When my kids were young I followed a local moms group on facebook fairly closely, and there were moms of young children who would post there just absolutely fed up with doing nothing but being at home changing diapers. They would write about how much they wished they could take jobs outside of the home, something to help them maintain their sanity, to make them feel like adults and give them reason to get dressed and somewhere to go.
Lori assumes she knows what women want and assumes women all want the same thing—i.e. what she wants. How has Lori possibly missed all of the comments on social media from mothers now working from home with their kids on their hands full time, desperate for a quiet moment, longing for the office, the coffee shop, or their lab? If Lori was right about what women really want, they should be rejoicing at the COVID-19 closures—but they’re not.
Next Lori does a weird bait and switch. Recall that Lori began by quoting from an article about women academics, suggesting that she is addressing women who are now working from home. That makes what follows bizarre:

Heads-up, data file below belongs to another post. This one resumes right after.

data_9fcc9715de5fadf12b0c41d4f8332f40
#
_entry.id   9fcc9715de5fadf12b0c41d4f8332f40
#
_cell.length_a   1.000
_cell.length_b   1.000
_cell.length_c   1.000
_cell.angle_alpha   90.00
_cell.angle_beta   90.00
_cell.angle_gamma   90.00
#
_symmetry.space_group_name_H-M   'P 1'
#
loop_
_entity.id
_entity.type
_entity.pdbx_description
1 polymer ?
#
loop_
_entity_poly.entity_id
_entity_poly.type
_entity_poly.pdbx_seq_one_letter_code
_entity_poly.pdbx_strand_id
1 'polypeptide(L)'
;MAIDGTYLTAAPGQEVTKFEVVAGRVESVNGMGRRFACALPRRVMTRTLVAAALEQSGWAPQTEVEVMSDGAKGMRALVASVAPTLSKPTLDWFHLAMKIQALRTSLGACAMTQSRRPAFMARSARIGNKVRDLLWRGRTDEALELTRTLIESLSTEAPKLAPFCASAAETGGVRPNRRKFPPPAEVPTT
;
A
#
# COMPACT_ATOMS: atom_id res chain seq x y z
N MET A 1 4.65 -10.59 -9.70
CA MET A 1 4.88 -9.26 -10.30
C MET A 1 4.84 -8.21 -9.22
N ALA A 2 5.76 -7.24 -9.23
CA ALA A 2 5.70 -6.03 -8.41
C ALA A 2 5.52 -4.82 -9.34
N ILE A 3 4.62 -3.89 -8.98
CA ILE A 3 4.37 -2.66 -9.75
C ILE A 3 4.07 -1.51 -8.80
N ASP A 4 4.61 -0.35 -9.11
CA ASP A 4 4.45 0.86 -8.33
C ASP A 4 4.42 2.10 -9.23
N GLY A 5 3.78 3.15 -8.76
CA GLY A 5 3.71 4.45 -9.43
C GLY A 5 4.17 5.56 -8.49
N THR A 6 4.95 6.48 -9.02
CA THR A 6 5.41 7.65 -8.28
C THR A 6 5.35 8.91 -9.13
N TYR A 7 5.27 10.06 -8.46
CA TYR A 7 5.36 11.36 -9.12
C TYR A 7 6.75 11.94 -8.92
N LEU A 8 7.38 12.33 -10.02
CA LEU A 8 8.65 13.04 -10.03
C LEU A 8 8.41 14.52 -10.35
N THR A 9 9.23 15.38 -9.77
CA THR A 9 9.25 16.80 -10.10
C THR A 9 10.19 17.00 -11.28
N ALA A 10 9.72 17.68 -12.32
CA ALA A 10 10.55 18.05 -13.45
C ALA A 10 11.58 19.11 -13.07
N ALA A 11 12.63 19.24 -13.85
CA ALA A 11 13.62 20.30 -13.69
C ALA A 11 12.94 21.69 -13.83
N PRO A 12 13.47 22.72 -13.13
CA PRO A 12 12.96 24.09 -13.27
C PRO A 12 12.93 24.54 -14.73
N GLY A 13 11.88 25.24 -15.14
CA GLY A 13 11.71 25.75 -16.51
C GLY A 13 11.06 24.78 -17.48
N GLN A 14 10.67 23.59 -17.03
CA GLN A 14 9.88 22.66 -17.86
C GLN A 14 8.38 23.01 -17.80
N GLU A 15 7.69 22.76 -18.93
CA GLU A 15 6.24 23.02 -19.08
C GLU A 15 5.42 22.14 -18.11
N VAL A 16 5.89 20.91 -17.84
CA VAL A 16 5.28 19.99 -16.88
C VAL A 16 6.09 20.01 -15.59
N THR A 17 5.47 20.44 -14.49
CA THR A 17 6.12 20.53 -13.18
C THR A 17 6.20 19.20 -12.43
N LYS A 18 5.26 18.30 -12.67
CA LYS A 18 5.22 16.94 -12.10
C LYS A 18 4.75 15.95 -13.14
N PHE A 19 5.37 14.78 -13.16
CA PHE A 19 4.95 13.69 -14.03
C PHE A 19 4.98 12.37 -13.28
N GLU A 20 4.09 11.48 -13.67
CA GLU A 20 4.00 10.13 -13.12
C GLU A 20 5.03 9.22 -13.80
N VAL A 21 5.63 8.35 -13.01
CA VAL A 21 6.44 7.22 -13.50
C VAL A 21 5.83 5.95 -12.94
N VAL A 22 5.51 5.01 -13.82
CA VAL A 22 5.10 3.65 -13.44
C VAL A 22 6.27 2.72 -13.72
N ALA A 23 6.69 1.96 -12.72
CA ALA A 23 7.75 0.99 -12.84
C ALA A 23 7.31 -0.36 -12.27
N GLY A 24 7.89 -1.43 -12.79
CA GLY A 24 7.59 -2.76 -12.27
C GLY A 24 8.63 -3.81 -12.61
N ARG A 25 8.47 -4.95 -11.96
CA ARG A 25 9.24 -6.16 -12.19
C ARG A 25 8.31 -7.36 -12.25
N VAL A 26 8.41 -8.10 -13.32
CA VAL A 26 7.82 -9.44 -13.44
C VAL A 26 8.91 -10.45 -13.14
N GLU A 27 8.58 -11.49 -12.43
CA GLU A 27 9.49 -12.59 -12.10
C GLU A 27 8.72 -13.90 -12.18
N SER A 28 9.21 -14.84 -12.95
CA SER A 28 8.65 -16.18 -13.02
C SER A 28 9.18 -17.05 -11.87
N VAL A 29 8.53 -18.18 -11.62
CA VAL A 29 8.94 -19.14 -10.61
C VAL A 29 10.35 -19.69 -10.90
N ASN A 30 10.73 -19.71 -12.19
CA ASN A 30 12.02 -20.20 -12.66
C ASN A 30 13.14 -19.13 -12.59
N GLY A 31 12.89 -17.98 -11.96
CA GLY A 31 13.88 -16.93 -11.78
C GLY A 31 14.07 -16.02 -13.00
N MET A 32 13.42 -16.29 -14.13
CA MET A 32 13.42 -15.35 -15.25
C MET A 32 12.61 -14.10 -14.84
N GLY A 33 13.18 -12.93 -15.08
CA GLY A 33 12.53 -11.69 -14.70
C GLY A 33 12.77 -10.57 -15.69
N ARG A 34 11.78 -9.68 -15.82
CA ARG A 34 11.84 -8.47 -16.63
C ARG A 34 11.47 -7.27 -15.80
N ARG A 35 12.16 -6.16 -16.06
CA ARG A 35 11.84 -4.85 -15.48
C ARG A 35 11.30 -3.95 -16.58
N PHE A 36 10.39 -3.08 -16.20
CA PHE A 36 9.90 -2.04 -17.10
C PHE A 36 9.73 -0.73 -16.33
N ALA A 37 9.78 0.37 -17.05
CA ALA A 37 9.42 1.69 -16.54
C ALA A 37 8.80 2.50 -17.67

Now, they are waking up when their children wake up. They can fix a nourishing breakfast and lazily eat it together. They teach their children to do their chores and then spend a few hours with them on schoolwork. They have plenty of times to speak to their children about the Lord and His ways. Afterwards, they can go on a bike ride or a stroll near their homes. The children play in the back or front yard while they get some laundry and dinner cooking.
Dad comes home from his work and they pray and eat together as a family. The evening is spent playing games, going on walks, or whatever else they feel like doing. She’s learned to bake bread, sew, garden, and other things that she’s been meaning to learn. She tucks the children in bed after reading them a bedtime story, prays over them, and then enjoys some quiet time with her husband. She falls into bed deeply satisfied after investing her life into her family and her home with a pray to Almighty God on her lips.
Women who are doing the things listed above were either already homemakers, or they have been let go from their jobs—in which case their families are likely facing severe financial distress. Women who are now working from home with children who are no longer in school or daycare are trying to fit their work in around supervising their children’s school lessons and responding to their children’s endless requests for a snack—not only that, they’re also spending their evenings catching up on work that didn’t get done during the day. They’re falling into bed exhausted.